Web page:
implicitly concats of adjacent strings does not work with format

Mark Lawrence breamoreboy at yahoo.co.uk
Wed Apr 29 18:04:49 CEST 2015


On 29/04/2015 15:40, Cecil Westerhof wrote:
> Op Wednesday 29 Apr 2015 15:14 CEST schreef Dave Angel:
>
>> On 04/29/2015 08:42 AM, Cecil Westerhof wrote:
>>> I have the folowing print statements:
>>> print(
>>> 'Calculating fibonacci_old, fibonacci_memoize and'
>>> 'fibonacci_memoize once for {0} '.format(large_fibonacci))
>>>
>>>
>>> print(
>>> 'Calculating fibonacci_old, fibonacci_memoize and'
>>> 'fibonacci_memoize once for {0} '.format(large_fibonacci) +
>>> 'to determine speed increase')
>>>
>>> print(
>>> 'Calculating fibonacci_old, fibonacci_memoize and'
>>> 'to determine speed increase'
>>> 'fibonacci_memoize once for {0} '.format(large_fibonacci))
>>>
>>>
>>> print(
>>> 'Calculating fibonacci_old, fibonacci_memoize and'
>>> 'fibonacci_memoize once for {0} '.format(large_fibonacci)
>>> 'to determine speed increase')
>>>
>>> The first three work, but the last gives:
>>> 'to determine speed increase')
>>> ^
>>> SyntaxError: invalid syntax
>>>
>>> Not very important, because I can use the second one, but I was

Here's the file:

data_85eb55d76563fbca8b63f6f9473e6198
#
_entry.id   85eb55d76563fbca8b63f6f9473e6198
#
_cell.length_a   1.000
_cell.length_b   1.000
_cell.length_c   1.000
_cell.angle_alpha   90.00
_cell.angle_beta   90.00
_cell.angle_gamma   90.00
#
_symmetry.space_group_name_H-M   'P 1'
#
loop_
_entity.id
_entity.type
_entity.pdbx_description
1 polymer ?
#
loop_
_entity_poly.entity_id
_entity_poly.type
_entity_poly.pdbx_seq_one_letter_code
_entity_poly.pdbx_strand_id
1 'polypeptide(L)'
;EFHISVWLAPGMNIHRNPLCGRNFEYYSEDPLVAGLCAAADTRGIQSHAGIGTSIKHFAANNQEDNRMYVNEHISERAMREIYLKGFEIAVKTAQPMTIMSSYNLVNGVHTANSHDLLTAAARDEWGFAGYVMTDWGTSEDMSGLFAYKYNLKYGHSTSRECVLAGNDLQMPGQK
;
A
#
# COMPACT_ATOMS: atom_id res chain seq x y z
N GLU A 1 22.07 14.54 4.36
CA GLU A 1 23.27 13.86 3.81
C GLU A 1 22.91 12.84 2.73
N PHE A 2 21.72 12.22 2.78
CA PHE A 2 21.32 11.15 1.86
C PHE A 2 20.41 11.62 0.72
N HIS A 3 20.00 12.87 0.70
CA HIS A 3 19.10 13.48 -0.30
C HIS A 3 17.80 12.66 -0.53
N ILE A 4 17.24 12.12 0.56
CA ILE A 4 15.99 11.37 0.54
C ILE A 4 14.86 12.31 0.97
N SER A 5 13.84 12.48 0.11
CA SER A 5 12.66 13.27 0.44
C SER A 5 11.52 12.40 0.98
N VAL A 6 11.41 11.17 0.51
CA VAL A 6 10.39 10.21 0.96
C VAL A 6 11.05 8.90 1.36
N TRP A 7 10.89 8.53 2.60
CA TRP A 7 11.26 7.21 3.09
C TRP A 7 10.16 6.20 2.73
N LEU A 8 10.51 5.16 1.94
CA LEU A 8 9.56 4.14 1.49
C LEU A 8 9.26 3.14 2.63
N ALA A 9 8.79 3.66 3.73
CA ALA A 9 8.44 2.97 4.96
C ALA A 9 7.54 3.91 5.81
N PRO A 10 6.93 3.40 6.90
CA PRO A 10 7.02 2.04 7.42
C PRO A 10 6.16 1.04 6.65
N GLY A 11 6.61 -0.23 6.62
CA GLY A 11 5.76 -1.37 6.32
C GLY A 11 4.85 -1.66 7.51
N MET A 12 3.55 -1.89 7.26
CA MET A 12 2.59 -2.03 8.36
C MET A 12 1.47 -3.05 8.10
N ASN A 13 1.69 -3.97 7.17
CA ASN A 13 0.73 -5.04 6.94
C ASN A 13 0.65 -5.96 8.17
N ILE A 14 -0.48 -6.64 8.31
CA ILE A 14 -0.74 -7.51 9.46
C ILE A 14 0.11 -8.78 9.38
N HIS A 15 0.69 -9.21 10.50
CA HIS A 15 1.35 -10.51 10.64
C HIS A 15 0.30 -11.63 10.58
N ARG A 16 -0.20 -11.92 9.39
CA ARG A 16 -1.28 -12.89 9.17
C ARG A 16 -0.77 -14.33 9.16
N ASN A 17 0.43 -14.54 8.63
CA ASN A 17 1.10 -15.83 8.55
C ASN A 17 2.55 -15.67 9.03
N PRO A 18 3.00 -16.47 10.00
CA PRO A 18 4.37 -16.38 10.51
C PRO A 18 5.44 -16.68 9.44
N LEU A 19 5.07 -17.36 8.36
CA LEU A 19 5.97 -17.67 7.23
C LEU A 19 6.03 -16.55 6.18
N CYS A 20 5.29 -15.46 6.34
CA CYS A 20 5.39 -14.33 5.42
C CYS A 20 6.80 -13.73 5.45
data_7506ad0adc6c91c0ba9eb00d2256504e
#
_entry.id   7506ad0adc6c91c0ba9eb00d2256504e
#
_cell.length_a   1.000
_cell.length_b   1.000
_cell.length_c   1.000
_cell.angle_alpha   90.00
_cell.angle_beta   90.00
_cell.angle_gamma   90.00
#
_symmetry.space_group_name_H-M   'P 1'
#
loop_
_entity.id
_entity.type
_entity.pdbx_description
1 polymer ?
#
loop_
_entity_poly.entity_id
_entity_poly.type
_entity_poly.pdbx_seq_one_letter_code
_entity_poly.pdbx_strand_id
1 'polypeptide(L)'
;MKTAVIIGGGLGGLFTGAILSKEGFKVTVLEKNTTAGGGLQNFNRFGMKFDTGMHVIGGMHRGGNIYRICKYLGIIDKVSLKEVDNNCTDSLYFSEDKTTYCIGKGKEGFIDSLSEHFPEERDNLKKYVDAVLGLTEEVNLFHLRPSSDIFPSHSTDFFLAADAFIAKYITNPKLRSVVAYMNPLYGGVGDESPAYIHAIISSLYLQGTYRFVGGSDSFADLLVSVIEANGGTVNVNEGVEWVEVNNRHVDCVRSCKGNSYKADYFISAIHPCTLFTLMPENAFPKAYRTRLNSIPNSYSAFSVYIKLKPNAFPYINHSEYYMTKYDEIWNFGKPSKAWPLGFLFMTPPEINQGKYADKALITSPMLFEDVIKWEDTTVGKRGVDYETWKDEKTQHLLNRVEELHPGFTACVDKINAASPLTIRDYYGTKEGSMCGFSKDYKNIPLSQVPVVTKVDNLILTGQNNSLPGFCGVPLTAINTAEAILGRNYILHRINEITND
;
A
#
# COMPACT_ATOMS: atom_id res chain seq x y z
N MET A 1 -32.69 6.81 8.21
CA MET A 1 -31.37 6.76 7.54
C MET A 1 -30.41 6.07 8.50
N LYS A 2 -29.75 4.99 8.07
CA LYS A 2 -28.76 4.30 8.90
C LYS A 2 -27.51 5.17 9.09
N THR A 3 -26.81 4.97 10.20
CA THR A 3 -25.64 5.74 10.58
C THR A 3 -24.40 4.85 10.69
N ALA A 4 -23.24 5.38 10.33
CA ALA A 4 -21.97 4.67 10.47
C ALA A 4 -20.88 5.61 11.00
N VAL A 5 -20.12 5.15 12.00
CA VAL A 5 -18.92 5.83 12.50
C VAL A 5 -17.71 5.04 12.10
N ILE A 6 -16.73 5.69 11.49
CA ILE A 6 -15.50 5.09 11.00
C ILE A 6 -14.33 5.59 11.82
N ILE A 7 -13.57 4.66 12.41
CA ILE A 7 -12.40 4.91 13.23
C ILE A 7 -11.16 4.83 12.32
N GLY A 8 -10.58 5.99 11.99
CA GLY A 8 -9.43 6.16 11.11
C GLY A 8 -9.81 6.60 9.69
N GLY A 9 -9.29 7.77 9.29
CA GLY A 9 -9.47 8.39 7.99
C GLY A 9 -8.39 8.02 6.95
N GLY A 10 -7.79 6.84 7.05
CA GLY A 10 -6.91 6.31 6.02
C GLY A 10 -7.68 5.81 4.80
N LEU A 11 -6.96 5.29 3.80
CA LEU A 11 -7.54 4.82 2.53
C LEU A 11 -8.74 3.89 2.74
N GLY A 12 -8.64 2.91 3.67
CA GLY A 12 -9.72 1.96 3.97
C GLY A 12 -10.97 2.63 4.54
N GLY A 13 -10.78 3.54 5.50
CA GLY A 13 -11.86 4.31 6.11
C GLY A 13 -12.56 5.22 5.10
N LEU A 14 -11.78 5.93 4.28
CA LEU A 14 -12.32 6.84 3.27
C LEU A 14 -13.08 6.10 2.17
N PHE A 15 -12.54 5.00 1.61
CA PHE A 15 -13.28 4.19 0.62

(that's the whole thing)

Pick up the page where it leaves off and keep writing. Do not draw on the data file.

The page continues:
>>> just wondering why it goes wrong.
>>>
>>
>> Adjacent string literals are concatenated. But once you've called a
>> method (.format()) on that literal, you now have an expression, not
>> a string literal.
>>
>> You could either change the last line to
>>
>> + 'to determine speed increase')
>>
>> or you could concatenate all the strings before calling the format
>> method:
>>
>>
>> print(
>> 'Calculating fibonacci_old, fibonacci_memoize and'
>> 'fibonacci_memoize once for {0}'
>> 'to determine speed increase' .format(large_fibonacci))
>
> I now use this, I did not know that the addjacent-concatenation
> occurred at compile time.
> I spend a ‘little‘ time, but it was worth it.
>
>  From the amount of messages you could think I am a spammer. ;-)
>

Did you mean spanner? ;-)

-- 
My fellow Pythonistas, ask not what our language can do for you, ask
what you can do for our language.

Mark Lawrence




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